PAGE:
If you’re looking for things to do in Glacier National Park with kids, we’re here to help. The magic of the national parks can be even more so when experienced through the eyes of a child that you love. There’s so much to do in Glacier, but here are our:
Top Ten Things To Do In Glacier National Park With Kids
This program is great because it can done in conjunction with other activities in the park. Glacier Junior Rangers have to complete tasks to earn their badge: visit the park, attend a ranger-led program, and correctly complete at least 5 of the activities in the Junior Ranger booklet. Booklets are available from the visitor centers at Apgar, Logan Pass, and St. Mary. When you are finished with the booklet, take it back to any of these visitor centers to have a ranger check your answers and receive your badge. Take it from us, kids love badges! And talking to rangers. Parents really like the booklets because they can be done on a car ride or at camp. This is a great first stop on your list of things to do in Glacier National Park with kids.
Teach your children about river magic while you’re here. After all, how often will you get to float the rivers that helped to inspire the Wilds and Scenic Rivers Act? Especially on a warm day, there’s no better place to be than on the river! If it’s raining, keep in mind that if you’re on the whitewater trip, your kids are going to get wet anyways. So, might as well go anyways. Some of the happiest kids we’ve seen on the river have been catching rain drops with their tongues.
On the river, which forms the southwestern border of Glacier National Park, the view is always changing. Kids love looking for birds and animals. We often see mountain goats and bald eagles from the comfort of the raft. We might be biased, but rafting is probably our favorite of the things to do in Glacier National Park with kids.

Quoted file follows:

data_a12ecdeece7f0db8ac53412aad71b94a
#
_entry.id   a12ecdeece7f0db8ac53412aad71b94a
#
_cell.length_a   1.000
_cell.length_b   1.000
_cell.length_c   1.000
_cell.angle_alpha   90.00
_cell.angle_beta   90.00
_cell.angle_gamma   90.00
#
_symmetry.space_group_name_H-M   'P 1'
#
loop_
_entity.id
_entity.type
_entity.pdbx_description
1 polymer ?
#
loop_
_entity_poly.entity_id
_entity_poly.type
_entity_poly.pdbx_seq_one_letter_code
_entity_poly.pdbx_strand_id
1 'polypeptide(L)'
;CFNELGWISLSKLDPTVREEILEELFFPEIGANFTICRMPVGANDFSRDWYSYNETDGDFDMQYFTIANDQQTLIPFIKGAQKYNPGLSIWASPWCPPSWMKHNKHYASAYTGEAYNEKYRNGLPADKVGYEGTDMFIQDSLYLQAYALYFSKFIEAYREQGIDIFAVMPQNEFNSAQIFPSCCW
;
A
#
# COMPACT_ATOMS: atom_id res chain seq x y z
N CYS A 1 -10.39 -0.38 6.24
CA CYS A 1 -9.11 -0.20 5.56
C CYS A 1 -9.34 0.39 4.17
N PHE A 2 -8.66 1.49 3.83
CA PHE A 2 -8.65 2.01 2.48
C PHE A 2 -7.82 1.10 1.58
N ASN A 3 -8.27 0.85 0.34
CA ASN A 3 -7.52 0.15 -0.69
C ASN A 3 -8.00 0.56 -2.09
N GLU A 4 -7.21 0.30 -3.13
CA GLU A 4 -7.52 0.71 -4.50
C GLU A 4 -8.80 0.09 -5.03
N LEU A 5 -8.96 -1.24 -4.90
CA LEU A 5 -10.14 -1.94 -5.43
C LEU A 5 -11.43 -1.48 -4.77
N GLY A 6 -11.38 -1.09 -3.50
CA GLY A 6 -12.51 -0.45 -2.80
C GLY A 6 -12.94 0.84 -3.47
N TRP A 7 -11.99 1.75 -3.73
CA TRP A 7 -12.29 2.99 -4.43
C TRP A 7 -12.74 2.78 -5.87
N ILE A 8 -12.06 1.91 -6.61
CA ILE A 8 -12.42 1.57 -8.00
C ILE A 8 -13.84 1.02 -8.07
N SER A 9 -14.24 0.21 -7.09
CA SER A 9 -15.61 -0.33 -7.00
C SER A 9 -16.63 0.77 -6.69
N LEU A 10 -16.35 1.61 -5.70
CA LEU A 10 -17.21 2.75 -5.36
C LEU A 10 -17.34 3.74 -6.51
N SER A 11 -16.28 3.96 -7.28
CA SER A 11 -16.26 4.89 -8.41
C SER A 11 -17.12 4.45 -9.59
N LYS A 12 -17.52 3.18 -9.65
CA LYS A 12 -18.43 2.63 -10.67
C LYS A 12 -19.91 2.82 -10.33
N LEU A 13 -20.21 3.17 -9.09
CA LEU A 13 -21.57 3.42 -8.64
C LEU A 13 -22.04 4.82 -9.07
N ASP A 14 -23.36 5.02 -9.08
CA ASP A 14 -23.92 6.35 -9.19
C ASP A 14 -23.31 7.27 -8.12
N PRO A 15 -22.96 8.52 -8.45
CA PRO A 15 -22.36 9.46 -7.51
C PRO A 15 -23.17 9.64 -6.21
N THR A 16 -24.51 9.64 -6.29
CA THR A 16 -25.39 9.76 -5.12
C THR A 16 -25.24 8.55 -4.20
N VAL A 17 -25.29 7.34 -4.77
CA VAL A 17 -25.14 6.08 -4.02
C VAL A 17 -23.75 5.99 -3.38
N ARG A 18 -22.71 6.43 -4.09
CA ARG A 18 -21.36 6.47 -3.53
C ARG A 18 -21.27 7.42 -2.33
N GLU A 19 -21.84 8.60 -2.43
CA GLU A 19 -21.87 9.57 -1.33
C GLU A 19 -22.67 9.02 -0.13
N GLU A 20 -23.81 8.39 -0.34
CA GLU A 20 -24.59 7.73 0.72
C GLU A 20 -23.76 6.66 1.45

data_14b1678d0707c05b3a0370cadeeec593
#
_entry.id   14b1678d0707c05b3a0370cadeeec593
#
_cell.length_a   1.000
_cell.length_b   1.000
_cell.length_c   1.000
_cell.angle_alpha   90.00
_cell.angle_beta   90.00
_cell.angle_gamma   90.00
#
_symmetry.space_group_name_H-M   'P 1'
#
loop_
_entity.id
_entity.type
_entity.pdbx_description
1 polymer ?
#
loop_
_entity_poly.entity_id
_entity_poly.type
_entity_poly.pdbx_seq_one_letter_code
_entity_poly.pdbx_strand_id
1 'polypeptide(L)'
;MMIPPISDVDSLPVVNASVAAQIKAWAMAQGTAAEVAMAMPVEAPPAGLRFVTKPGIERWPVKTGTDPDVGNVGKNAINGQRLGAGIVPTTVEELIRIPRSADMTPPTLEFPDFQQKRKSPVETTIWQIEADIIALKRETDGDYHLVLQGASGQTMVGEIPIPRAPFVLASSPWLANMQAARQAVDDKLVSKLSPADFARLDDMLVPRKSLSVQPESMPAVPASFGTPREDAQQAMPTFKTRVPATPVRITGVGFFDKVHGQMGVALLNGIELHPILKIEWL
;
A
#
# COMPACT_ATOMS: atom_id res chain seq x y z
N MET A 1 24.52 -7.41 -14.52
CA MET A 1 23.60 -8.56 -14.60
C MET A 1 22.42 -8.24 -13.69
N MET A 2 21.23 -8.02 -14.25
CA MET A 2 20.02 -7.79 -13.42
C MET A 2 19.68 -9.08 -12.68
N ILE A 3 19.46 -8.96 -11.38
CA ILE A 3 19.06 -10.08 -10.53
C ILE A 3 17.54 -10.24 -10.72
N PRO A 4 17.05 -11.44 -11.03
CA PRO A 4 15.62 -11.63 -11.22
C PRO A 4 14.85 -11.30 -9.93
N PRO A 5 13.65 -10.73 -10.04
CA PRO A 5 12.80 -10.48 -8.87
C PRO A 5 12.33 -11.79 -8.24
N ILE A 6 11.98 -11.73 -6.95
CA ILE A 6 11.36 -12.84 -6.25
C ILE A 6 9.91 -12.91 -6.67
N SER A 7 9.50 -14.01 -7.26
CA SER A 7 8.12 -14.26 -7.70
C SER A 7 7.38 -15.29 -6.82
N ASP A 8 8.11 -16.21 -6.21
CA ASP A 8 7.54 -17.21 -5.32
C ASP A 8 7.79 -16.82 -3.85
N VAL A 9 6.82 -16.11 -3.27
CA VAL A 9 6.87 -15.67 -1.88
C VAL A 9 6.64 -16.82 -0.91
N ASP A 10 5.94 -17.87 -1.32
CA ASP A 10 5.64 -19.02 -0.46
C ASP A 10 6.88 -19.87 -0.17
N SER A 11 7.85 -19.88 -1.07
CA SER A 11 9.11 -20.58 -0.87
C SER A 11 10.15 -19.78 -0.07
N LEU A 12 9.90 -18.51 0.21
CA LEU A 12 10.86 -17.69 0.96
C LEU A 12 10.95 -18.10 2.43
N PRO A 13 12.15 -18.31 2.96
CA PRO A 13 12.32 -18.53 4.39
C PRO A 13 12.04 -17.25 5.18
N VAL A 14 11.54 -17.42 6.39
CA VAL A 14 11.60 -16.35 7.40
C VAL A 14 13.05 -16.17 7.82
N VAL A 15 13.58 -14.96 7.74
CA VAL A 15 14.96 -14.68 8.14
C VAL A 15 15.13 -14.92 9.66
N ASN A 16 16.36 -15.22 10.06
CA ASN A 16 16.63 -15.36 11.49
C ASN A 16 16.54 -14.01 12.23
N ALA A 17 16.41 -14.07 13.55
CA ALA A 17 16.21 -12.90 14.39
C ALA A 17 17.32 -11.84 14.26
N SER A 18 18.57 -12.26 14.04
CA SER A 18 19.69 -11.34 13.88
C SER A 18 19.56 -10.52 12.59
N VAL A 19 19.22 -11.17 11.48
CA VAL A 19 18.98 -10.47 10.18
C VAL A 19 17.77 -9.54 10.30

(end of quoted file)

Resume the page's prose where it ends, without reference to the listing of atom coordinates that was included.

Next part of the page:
How Old Do My Kids Have to Be to Go Rafting?
Minimum ages will vary with the levels of these undammed rivers, but typically we recommend that children be at least 3 to join a scenic float trip, and 5 for whitewater. Got bigger kids? If they’re 12 and up, and the river levels are right, they can go with a parent in an inflatable kayak, and follow the big rafts down the river. If they’re 16 and up, they can go solo! We offer half day, full day, and overnight rafting trips. When your kids are ready, overnight rafting is the perfect way to introduce them to Montana’s starry backcountry with no heavy pack involved.
Wear synthetic clothing for rafting — avoid wearing cotton clothing since it does not keep you warm if it gets wet. Wear shoes that you can get wet, but not flip-flops, as they are a great way to get an ankle injury. If you have glasses, invest in a strap so you don’t lose them to the river. Check out our packing list for rafting trips for more information.
3. Take a Hike!
Glacier is known for it’s phenomenal hiking, and while the abilities (and enthusiasm!) of your kids will narrow your choices, there are still plenty of great walks in the park. Guided hikes, led by us, the Park Service, or the Boat Company, are great ways to learn about the park’s history, flora, and fauna. Kids are often very open to learning in natural environments. Our best advice to you is to remember that hiking with children is about the journey, and not the destination. Keep it fun and you’ll keep them wanting to go hiking! If you have a small child, you can rent a child carrier. Plenty of our kids spent plenty of hours sleeping in those carriers when they were very small.